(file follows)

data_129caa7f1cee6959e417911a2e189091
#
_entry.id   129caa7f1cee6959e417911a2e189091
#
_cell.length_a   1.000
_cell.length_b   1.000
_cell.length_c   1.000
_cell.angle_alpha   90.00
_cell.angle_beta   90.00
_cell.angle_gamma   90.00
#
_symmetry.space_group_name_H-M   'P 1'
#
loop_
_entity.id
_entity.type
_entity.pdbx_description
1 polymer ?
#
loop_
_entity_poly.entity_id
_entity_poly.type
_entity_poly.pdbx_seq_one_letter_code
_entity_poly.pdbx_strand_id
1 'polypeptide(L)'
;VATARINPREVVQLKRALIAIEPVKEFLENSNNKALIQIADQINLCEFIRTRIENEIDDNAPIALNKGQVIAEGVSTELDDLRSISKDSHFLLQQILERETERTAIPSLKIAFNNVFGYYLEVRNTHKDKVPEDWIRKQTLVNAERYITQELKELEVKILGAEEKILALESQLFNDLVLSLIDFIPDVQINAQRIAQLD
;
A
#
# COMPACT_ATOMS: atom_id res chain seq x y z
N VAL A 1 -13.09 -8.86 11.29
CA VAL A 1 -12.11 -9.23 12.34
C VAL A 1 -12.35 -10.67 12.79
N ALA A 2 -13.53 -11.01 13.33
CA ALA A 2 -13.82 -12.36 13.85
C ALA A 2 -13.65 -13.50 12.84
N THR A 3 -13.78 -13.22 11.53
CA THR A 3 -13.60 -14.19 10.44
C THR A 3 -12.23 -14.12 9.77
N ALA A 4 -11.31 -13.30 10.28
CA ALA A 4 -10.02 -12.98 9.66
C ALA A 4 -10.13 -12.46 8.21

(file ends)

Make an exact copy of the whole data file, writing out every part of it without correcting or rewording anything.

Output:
data_129caa7f1cee6959e417911a2e189091
#
_entry.id   129caa7f1cee6959e417911a2e189091
#
_cell.length_a   1.000
_cell.length_b   1.000
_cell.length_c   1.000
_cell.angle_alpha   90.00
_cell.angle_beta   90.00
_cell.angle_gamma   90.00
#
_symmetry.space_group_name_H-M   'P 1'
#
loop_
_entity.id
_entity.type
_entity.pdbx_description
1 polymer ?
#
loop_
_entity_poly.entity_id
_entity_poly.type
_entity_poly.pdbx_seq_one_letter_code
_entity_poly.pdbx_strand_id
1 'polypeptide(L)'
;VATARINPREVVQLKRALIAIEPVKEFLENSNNKALIQIADQINLCEFIRTRIENEIDDNAPIALNKGQVIAEGVSTELDDLRSISKDSHFLLQQILERETERTAIPSLKIAFNNVFGYYLEVRNTHKDKVPEDWIRKQTLVNAERYITQELKELEVKILGAEEKILALESQLFNDLVLSLIDFIPDVQINAQRIAQLD
;
A
#
# COMPACT_ATOMS: atom_id res chain seq x y z
N VAL A 1 -13.09 -8.86 11.29
CA VAL A 1 -12.11 -9.23 12.34
C VAL A 1 -12.35 -10.67 12.79
N ALA A 2 -13.53 -11.01 13.33
CA ALA A 2 -13.82 -12.36 13.85
C ALA A 2 -13.65 -13.50 12.84
N THR A 3 -13.78 -13.22 11.53
CA THR A 3 -13.60 -14.19 10.44
C THR A 3 -12.23 -14.12 9.77
N ALA A 4 -11.31 -13.30 10.28
CA ALA A 4 -10.02 -12.98 9.66
C ALA A 4 -10.13 -12.46 8.21